email apnea
n. The unconscious and temporary suspension of regular breathing while checking and reading email. Also: e-mail apnea.

Example Citations:
Researchers say that the stress of not being able to process information as fast as it arrives, combined with the personal and social expectation that, say, you will answer every e-mail message, can deplete and demoralize you. ... Author Linda Stone, who coined the term "continuous partial attention" to describe the mental state of today's knowledge workers, says she's now noticing, get this, "e-mail apnea": the unconscious suspension of regular and steady breathing when people tackle their e-mail.
—Paul Hemp, "Death by Information Overload," Harvard Business Review, September 1, 2009

The idea is to develop better breathing habits, so your not experiencing apnea (holding your breath) in situations that you may not be aware of as stressful. These small situation or "pebble stones" never seem to register as something significant, however, collectively they add up. For example the dangers of email apnea (holding or shallow breathing, while doing email) have been warned against.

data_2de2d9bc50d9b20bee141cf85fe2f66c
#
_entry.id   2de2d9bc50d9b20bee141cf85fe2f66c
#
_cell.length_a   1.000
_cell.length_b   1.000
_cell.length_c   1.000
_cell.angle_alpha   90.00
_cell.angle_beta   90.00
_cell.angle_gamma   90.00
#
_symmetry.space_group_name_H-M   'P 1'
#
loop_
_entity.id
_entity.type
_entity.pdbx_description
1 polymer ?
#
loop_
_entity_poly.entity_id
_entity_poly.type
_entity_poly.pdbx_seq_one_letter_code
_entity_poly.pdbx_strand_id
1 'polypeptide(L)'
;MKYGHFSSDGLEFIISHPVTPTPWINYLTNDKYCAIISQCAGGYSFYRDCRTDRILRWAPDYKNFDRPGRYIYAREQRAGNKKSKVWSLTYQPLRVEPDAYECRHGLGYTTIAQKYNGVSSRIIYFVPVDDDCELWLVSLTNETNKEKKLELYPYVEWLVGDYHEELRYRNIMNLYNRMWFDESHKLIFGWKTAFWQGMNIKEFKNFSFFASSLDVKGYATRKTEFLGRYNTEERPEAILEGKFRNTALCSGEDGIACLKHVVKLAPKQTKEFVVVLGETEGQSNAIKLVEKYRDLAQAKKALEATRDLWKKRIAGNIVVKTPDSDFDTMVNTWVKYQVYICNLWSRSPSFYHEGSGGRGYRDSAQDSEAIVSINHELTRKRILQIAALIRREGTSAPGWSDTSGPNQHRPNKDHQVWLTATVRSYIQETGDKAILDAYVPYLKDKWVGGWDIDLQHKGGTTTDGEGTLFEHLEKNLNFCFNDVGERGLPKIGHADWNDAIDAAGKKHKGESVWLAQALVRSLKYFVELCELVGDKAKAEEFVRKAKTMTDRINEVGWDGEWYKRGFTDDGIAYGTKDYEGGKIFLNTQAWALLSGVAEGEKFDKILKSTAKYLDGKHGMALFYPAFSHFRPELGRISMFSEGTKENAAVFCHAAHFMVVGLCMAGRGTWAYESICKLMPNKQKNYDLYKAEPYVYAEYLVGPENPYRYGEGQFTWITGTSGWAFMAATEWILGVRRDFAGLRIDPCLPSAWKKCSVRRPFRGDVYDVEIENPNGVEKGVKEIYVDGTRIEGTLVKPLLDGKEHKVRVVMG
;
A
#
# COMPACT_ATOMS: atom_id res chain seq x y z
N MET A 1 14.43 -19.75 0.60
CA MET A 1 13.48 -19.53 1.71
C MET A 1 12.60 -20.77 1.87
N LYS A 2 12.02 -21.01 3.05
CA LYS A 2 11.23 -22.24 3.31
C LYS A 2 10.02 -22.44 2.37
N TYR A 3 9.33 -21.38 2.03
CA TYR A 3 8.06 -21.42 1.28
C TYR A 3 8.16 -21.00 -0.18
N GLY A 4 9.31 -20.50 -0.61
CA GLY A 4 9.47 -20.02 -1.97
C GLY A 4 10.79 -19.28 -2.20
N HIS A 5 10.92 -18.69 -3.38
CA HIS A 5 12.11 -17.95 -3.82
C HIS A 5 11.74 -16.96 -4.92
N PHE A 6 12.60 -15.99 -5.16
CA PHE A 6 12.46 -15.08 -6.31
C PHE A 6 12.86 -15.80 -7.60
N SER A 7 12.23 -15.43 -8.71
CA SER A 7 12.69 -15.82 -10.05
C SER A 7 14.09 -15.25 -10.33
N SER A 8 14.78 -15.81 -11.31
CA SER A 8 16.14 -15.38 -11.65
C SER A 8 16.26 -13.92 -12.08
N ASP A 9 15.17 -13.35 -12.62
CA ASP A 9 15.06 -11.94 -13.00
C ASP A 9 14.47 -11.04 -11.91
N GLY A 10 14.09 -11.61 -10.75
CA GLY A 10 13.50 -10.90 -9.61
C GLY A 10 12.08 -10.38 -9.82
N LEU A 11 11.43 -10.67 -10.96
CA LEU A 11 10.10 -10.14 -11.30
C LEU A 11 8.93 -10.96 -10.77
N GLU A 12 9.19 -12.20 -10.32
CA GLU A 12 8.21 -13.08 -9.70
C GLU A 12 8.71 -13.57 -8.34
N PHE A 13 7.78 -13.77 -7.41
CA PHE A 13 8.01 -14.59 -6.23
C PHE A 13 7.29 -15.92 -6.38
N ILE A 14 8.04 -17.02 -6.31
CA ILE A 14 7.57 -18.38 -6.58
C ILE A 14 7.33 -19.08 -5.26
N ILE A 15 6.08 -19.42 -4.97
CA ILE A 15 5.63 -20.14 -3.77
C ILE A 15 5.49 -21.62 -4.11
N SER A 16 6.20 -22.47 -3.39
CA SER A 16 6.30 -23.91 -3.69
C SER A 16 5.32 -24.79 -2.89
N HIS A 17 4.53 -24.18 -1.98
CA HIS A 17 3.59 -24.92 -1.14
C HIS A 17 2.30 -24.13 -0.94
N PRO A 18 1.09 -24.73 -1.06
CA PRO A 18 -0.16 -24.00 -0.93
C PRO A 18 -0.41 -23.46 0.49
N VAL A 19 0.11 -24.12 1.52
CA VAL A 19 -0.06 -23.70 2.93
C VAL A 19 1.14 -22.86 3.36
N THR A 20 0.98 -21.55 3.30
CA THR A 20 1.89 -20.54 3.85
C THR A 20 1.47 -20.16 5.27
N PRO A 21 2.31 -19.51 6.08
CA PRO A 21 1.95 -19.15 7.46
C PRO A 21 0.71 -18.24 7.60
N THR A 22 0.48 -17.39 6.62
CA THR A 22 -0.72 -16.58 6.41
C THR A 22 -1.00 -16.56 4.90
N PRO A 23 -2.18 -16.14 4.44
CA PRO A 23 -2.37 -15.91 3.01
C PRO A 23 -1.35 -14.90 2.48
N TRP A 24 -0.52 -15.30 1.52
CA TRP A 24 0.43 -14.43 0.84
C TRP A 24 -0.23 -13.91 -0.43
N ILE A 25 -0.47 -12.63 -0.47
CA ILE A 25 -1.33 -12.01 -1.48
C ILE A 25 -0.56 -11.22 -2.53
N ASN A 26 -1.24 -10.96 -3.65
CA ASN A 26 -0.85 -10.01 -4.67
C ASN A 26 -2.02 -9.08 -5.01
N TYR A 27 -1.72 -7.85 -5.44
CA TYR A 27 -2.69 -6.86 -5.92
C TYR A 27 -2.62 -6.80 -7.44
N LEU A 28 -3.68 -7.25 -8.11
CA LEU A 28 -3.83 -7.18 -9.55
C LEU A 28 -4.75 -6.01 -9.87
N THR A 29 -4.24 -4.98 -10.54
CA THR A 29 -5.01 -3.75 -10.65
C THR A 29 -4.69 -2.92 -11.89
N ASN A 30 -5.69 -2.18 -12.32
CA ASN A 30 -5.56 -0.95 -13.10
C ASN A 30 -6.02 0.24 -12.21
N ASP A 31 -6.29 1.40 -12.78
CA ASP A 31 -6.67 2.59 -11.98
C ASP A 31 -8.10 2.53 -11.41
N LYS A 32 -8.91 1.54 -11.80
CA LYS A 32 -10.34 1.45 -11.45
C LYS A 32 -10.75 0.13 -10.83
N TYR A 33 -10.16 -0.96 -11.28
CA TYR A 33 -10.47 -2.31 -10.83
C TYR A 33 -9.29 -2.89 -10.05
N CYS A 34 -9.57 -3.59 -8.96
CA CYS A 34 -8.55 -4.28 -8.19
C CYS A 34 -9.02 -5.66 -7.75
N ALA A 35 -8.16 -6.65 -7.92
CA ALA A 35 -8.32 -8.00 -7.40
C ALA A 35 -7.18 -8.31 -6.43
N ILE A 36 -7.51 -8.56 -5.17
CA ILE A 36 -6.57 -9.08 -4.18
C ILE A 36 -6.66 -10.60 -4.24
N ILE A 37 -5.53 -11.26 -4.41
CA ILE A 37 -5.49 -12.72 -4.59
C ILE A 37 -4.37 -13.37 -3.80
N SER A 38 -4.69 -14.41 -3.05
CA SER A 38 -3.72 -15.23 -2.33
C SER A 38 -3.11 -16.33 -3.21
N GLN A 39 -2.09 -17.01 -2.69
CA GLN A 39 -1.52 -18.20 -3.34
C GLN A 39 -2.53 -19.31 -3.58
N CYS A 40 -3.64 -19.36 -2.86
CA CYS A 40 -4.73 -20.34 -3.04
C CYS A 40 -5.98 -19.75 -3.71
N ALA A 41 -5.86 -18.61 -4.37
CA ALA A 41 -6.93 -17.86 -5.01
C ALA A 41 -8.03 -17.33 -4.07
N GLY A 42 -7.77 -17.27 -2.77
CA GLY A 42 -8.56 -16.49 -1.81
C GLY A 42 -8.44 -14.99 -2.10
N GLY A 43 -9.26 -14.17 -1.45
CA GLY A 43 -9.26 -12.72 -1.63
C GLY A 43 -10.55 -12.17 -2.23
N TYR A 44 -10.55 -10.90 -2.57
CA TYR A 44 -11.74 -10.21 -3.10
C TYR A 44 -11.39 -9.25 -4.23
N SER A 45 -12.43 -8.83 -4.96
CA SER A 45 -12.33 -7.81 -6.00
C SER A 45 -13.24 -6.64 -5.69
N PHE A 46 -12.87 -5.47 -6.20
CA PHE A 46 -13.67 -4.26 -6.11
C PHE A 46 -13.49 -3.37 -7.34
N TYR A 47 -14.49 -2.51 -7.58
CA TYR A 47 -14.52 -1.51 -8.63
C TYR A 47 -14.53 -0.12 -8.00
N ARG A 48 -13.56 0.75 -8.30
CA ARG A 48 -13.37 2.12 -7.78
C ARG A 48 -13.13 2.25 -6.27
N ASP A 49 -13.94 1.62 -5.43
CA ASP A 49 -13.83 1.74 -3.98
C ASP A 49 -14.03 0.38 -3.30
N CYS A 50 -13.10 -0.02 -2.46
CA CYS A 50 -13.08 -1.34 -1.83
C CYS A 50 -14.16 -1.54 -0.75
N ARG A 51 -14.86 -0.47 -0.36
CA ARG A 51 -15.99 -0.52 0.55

—Jayme Albin, "Breathing your way to a happier and healthier life," Ask the Cognitive Behavior Therapist, April 2, 2009

Earliest Citation:
I wanted to know — how widespread is "email apnea?" I observed others on computers and Blackberries: in their offices, their homes, at cafes — the vast majority of people held their breath, or breathed very shallowly, especially when responding to email. I watched people on cell phones, talking and walking, and noticed that most were mouth-breathing and hyperventilating.
—Linda Stone, "Just Breathe: Building the case for Email Apnea," The Huffington Post, February 8, 2008

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